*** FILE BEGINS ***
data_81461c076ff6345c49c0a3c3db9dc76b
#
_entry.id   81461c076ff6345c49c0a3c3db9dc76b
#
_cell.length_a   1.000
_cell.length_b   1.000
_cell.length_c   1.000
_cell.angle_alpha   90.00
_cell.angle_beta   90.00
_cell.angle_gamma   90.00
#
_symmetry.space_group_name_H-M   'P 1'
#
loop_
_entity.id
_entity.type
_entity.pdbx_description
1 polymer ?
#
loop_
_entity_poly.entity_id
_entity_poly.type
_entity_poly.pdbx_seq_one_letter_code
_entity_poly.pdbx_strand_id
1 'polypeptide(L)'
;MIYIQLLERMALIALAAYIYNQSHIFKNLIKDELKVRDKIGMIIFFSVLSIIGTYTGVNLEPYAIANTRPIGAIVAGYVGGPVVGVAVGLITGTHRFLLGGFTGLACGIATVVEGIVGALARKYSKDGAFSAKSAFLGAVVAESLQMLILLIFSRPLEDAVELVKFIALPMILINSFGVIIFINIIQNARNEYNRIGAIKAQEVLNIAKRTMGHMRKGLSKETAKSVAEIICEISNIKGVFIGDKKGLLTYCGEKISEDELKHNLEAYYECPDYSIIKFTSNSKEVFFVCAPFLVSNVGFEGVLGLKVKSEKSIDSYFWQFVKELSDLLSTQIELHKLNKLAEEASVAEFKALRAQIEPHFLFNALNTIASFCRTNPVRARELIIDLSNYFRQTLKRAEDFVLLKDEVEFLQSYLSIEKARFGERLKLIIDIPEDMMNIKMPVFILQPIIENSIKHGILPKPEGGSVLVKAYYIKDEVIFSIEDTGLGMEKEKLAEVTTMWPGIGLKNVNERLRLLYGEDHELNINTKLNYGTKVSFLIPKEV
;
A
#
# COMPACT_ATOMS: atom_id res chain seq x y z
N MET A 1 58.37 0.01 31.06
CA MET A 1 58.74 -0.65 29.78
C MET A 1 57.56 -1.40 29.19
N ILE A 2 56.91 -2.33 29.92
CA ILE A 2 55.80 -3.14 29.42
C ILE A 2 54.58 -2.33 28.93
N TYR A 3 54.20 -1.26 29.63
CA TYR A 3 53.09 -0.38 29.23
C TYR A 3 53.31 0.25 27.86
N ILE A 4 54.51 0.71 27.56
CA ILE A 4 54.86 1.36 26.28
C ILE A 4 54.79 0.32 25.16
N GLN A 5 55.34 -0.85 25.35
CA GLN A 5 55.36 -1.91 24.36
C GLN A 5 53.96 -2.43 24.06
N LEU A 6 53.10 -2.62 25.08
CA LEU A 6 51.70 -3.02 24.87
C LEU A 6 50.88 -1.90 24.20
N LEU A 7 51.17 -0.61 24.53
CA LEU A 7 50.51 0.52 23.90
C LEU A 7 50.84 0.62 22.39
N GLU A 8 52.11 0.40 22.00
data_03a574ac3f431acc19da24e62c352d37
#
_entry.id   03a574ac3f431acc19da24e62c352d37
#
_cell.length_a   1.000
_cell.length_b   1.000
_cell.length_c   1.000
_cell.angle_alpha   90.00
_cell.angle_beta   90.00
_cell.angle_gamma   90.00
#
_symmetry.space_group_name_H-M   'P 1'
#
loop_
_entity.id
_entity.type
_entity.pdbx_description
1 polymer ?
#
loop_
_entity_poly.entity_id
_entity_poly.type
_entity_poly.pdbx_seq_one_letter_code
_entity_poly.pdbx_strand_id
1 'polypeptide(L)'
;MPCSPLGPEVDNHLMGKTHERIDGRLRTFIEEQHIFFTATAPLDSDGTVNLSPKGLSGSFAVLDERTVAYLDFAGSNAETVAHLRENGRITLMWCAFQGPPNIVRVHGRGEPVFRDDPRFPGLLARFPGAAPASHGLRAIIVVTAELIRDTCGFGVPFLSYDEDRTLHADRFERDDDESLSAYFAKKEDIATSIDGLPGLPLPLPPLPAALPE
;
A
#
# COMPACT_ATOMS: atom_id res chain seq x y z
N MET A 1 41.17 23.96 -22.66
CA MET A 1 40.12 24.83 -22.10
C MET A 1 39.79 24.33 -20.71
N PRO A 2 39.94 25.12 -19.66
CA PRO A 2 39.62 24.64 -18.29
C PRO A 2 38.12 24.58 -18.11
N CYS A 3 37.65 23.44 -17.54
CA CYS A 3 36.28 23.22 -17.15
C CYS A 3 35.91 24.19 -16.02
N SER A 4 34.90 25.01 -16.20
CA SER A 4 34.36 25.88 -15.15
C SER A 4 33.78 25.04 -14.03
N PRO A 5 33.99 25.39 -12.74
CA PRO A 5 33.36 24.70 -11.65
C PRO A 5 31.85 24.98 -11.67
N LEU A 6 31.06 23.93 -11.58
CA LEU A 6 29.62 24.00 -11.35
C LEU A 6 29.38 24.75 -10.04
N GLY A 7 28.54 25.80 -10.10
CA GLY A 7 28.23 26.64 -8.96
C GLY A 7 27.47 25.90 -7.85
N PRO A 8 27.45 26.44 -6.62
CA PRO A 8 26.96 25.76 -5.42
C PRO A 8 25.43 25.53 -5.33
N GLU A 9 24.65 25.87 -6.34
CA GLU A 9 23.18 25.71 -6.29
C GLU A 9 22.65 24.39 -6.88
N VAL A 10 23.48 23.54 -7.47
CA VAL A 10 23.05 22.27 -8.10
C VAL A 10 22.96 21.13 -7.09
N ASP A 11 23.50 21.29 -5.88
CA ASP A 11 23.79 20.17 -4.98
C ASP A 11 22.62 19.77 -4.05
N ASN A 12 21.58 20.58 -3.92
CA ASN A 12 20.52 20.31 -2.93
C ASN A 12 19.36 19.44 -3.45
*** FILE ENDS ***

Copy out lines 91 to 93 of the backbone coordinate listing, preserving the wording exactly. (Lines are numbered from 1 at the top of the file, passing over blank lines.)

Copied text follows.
C CYS A 3 35.91 24.19 -16.02
N SER A 4 34.90 25.01 -16.20
CA SER A 4 34.36 25.88 -15.15